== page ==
Utah families honor COVID-19 victims during Día de los Muertos
This Día de los Muertos, many Latino families plan to celebrate their loved ones who died from COVID-19.
Driving the news: The holiday — widely observed in Mexico and by Mexican Americans in the U.S. from Nov. 1-2 — comes as the state emerges out of a deadly pandemic that disproportionately impacted Latino communities.
- Latinos account for about 15% of the state population, but nearly 18% of reported COVID-19 cases statewide, according to data from the Utah Department of Health and Human Services.
Details: Day of the Dead is steeped in Mesoamerican culture and Catholic tradition and dates back some 3,000 years, according to History.com.
- The holiday is a celebration for family members and friends to remember their loved ones by building ofrendas, or altars, adorned with photos of the deceased and their favorite foods and belongings.
- It is believed that spirits of the deceased visit the living world during the two-day holiday.
State of play: During the pandemic, digital ofrendas gained popularity because they allowed families to celebrate the holiday while social distancing.
- As COVID-19 hospitalizations slow down this year, more families plan to visit community altars.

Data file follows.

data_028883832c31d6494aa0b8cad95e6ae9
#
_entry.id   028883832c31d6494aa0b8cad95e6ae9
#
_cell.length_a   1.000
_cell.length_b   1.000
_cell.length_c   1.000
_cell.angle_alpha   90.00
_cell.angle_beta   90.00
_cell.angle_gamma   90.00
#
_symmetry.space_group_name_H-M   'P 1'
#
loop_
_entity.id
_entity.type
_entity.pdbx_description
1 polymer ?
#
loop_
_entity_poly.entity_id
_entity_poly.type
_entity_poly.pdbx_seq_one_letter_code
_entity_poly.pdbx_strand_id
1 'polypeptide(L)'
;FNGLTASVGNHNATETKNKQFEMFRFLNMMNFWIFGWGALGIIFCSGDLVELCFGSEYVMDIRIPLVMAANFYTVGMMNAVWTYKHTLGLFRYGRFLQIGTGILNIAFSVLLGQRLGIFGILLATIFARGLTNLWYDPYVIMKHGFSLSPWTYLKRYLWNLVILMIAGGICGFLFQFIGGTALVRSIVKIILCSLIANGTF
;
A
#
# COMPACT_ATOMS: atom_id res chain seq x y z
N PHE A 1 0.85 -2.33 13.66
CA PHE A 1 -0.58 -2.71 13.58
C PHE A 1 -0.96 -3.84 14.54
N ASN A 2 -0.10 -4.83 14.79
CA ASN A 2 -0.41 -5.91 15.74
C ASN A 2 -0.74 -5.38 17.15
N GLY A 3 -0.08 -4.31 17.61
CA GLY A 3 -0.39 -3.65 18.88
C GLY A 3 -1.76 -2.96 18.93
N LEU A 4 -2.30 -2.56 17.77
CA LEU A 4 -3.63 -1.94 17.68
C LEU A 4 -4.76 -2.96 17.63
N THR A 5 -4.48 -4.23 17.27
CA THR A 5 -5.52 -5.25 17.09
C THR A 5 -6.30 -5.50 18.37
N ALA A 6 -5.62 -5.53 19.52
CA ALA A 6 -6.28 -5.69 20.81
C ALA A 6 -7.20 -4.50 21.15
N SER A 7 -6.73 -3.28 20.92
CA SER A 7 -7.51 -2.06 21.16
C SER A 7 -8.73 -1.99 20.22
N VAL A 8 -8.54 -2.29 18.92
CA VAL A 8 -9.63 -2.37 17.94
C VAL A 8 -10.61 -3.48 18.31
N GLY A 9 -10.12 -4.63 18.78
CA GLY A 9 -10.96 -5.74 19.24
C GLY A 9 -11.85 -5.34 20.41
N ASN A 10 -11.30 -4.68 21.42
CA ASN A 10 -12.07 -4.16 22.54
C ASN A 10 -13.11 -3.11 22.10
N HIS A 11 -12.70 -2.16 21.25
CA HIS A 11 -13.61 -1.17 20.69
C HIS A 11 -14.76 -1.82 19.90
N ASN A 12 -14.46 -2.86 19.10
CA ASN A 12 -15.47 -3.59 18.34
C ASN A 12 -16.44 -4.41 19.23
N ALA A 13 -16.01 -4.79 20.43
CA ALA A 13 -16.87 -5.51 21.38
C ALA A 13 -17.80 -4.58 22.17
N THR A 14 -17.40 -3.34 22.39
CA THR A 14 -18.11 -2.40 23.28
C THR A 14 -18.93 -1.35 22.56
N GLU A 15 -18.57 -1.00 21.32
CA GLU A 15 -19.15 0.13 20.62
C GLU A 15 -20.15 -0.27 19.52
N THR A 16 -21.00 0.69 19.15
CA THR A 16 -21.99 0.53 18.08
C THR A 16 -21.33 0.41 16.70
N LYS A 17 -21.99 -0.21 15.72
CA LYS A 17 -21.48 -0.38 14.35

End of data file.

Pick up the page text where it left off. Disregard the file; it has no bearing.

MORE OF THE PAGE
Go deeper: West Jordan resident Rocio Mejia, who hails from the Mexican state of Michoacán, plans to remember her siblings, parents and grandparents.
- While she hasn't personally lost a relative due to COVID, Mejia said she's met multiple Latino families still reeling from their loved one's fight with the virus.
What they're saying: "It's the largest celebration of life in Mexican culture," Mejia told Axios in Spanish.
- She added that ofrendas typically feature three levels that represent the past, present and future.
Of note: Mejia and her nonprofit, Una Mano Amiga, are also behind the Day of the Dead festival in Trolley Square slated for Nov. 2.
The latest: The Utah Division of Multicultural Affairs will feature a Day of the Dead display made by Mejia at the Utah Capitol's Hall of Governors from 8am to 6pm today and Wednesday.
- It will honor the approximate 5,000 Utahns who have died from COVID-19.
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